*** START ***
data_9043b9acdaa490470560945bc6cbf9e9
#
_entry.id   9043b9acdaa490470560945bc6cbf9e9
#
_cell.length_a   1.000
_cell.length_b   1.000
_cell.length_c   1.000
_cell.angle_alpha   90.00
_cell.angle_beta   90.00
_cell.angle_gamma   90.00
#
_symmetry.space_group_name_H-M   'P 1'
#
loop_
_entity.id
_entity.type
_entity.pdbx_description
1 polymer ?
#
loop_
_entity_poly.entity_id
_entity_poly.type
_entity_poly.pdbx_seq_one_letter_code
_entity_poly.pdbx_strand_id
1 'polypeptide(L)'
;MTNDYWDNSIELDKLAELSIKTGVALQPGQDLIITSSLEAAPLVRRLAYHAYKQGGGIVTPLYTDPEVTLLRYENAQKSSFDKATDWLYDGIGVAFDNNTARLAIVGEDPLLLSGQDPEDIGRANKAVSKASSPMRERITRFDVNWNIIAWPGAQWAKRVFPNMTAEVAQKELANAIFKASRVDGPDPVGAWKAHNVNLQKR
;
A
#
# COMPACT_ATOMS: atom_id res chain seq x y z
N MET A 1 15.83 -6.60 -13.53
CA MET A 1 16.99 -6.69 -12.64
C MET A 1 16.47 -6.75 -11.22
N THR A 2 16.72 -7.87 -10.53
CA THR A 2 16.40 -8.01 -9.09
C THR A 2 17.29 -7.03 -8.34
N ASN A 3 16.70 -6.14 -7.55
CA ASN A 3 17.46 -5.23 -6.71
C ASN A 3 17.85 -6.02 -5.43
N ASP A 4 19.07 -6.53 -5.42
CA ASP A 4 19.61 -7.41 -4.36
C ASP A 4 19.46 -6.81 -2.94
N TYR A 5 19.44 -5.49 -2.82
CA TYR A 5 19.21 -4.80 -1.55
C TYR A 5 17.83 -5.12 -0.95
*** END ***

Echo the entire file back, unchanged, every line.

data_9043b9acdaa490470560945bc6cbf9e9
#
_entry.id   9043b9acdaa490470560945bc6cbf9e9
#
_cell.length_a   1.000
_cell.length_b   1.000
_cell.length_c   1.000
_cell.angle_alpha   90.00
_cell.angle_beta   90.00
_cell.angle_gamma   90.00
#
_symmetry.space_group_name_H-M   'P 1'
#
loop_
_entity.id
_entity.type
_entity.pdbx_description
1 polymer ?
#
loop_
_entity_poly.entity_id
_entity_poly.type
_entity_poly.pdbx_seq_one_letter_code
_entity_poly.pdbx_strand_id
1 'polypeptide(L)'
;MTNDYWDNSIELDKLAELSIKTGVALQPGQDLIITSSLEAAPLVRRLAYHAYKQGGGIVTPLYTDPEVTLLRYENAQKSSFDKATDWLYDGIGVAFDNNTARLAIVGEDPLLLSGQDPEDIGRANKAVSKASSPMRERITRFDVNWNIIAWPGAQWAKRVFPNMTAEVAQKELANAIFKASRVDGPDPVGAWKAHNVNLQKR
;
A
#
# COMPACT_ATOMS: atom_id res chain seq x y z
N MET A 1 15.83 -6.60 -13.53
CA MET A 1 16.99 -6.69 -12.64
C MET A 1 16.47 -6.75 -11.22
N THR A 2 16.72 -7.87 -10.53
CA THR A 2 16.40 -8.01 -9.09
C THR A 2 17.29 -7.03 -8.34
N ASN A 3 16.70 -6.14 -7.55
CA ASN A 3 17.46 -5.23 -6.71
C ASN A 3 17.85 -6.02 -5.43
N ASP A 4 19.07 -6.53 -5.42
CA ASP A 4 19.61 -7.41 -4.36
C ASP A 4 19.46 -6.81 -2.94
N TYR A 5 19.44 -5.49 -2.82
CA TYR A 5 19.21 -4.80 -1.55
C TYR A 5 17.83 -5.12 -0.95